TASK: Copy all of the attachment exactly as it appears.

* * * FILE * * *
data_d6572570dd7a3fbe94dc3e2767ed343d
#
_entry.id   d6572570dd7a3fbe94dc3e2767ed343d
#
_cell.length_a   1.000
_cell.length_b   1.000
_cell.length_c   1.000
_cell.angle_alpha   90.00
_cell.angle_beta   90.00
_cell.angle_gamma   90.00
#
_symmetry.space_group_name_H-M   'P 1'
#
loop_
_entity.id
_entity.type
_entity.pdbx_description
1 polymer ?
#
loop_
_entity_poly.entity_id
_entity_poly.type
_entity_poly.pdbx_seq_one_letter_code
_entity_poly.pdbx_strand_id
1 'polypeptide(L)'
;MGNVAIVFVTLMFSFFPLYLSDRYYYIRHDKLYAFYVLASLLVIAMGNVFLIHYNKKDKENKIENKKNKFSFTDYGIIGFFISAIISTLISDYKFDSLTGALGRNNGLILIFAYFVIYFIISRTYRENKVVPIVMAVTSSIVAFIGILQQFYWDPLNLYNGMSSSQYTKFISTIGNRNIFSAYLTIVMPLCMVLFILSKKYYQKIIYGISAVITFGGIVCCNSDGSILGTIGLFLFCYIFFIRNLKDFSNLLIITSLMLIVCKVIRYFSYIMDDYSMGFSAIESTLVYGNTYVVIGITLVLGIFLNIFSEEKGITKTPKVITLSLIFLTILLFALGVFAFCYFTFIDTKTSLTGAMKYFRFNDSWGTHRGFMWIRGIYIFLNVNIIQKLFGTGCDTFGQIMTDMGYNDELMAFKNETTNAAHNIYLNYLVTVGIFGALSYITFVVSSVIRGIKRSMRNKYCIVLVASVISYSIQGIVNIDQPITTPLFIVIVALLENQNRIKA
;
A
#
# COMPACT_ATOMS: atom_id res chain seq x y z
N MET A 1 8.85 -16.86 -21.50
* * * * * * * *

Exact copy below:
data_d6572570dd7a3fbe94dc3e2767ed343d
#
_entry.id   d6572570dd7a3fbe94dc3e2767ed343d
#
_cell.length_a   1.000
_cell.length_b   1.000
_cell.length_c   1.000
_cell.angle_alpha   90.00
_cell.angle_beta   90.00
_cell.angle_gamma   90.00
#
_symmetry.space_group_name_H-M   'P 1'
#
loop_
_entity.id
_entity.type
_entity.pdbx_description
1 polymer ?
#
loop_
_entity_poly.entity_id
_entity_poly.type
_entity_poly.pdbx_seq_one_letter_code
_entity_poly.pdbx_strand_id
1 'polypeptide(L)'
;MGNVAIVFVTLMFSFFPLYLSDRYYYIRHDKLYAFYVLASLLVIAMGNVFLIHYNKKDKENKIENKKNKFSFTDYGIIGFFISAIISTLISDYKFDSLTGALGRNNGLILIFAYFVIYFIISRTYRENKVVPIVMAVTSSIVAFIGILQQFYWDPLNLYNGMSSSQYTKFISTIGNRNIFSAYLTIVMPLCMVLFILSKKYYQKIIYGISAVITFGGIVCCNSDGSILGTIGLFLFCYIFFIRNLKDFSNLLIITSLMLIVCKVIRYFSYIMDDYSMGFSAIESTLVYGNTYVVIGITLVLGIFLNIFSEEKGITKTPKVITLSLIFLTILLFALGVFAFCYFTFIDTKTSLTGAMKYFRFNDSWGTHRGFMWIRGIYIFLNVNIIQKLFGTGCDTFGQIMTDMGYNDELMAFKNETTNAAHNIYLNYLVTVGIFGALSYITFVVSSVIRGIKRSMRNKYCIVLVASVISYSIQGIVNIDQPITTPLFIVIVALLENQNRIKA
;
A
#
# COMPACT_ATOMS: atom_id res chain seq x y z
N MET A 1 8.85 -16.86 -21.50